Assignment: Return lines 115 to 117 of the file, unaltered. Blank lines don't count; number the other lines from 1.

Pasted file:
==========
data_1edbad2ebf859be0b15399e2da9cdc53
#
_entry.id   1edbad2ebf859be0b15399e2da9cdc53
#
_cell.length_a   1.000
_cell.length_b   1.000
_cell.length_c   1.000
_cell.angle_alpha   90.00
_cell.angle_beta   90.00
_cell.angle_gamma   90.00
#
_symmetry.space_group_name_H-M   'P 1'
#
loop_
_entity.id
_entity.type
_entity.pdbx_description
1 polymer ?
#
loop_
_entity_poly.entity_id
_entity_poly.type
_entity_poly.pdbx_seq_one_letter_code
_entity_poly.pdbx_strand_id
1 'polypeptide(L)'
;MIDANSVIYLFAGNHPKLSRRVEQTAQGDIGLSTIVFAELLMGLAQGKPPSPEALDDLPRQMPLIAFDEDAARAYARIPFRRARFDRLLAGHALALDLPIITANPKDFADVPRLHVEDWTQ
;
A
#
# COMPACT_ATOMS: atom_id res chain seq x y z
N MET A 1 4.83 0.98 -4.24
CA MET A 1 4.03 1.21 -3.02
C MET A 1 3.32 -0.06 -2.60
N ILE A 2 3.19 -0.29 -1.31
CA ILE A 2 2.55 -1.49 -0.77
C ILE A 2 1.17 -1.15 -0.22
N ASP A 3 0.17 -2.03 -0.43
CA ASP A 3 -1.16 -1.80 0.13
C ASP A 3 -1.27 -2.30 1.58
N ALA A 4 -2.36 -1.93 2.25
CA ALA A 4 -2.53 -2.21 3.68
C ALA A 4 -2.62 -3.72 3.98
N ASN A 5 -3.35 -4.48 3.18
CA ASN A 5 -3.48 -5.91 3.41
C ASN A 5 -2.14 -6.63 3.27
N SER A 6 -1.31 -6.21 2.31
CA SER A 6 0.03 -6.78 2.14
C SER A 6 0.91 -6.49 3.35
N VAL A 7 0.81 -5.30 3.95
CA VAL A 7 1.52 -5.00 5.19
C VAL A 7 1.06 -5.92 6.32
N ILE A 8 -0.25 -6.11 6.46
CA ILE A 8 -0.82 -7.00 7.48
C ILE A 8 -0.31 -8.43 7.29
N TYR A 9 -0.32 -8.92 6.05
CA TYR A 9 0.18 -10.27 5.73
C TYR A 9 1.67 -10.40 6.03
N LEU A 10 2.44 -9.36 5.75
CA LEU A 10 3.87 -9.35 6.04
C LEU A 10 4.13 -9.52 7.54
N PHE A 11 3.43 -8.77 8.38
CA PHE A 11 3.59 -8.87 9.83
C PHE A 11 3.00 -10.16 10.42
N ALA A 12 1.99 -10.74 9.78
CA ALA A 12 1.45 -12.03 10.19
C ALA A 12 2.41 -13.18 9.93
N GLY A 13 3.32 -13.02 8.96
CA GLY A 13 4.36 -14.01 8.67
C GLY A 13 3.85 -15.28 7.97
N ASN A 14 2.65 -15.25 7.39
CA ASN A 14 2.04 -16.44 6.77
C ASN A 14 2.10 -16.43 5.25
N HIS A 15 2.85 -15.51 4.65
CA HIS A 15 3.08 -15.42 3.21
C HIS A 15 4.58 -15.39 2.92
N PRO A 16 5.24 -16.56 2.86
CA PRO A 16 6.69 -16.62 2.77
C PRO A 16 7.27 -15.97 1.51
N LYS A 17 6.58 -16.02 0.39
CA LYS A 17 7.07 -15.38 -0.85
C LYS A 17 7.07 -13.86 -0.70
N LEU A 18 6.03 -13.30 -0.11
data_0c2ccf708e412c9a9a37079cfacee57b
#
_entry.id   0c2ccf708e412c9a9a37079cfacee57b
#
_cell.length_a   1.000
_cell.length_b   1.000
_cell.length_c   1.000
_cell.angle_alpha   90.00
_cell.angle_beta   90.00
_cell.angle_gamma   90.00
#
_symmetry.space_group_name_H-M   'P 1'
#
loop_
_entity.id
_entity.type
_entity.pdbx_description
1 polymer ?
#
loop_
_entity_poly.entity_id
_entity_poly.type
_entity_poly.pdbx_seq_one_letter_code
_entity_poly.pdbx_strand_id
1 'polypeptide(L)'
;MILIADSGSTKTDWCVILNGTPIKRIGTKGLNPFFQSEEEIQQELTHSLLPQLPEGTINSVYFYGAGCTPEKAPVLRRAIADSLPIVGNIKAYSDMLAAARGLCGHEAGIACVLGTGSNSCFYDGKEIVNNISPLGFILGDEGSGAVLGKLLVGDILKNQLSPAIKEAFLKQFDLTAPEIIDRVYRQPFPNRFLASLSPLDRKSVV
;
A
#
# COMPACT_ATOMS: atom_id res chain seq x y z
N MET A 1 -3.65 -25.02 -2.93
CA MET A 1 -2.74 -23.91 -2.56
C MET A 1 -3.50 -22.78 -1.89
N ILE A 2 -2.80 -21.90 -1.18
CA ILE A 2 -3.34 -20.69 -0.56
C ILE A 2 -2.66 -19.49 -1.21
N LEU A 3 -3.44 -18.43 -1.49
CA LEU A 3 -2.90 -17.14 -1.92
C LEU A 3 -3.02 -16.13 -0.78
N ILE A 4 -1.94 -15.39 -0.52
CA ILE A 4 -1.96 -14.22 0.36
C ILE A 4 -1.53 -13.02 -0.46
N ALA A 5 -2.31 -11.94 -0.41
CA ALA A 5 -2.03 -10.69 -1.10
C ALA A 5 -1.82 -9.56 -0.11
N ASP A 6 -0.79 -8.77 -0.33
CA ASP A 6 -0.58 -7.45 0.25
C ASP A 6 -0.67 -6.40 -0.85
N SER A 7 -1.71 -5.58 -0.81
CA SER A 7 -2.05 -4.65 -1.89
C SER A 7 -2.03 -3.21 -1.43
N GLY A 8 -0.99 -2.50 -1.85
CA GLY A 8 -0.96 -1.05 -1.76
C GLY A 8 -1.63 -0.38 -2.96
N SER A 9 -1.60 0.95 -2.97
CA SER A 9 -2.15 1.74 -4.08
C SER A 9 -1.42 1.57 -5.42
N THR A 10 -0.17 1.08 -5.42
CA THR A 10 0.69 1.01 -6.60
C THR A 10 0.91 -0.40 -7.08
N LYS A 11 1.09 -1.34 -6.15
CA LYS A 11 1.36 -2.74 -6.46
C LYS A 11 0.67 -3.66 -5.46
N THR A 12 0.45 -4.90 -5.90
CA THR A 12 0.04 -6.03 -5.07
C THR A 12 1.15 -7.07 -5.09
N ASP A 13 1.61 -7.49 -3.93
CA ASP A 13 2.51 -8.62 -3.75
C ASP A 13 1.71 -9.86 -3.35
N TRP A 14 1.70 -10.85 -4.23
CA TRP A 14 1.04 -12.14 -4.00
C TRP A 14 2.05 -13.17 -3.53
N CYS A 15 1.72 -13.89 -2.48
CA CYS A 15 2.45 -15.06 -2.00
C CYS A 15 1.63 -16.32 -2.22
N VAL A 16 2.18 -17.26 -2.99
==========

C MET A 1 -3.50 -22.78 -1.89
N ILE A 2 -2.80 -21.90 -1.18
CA ILE A 2 -3.34 -20.69 -0.56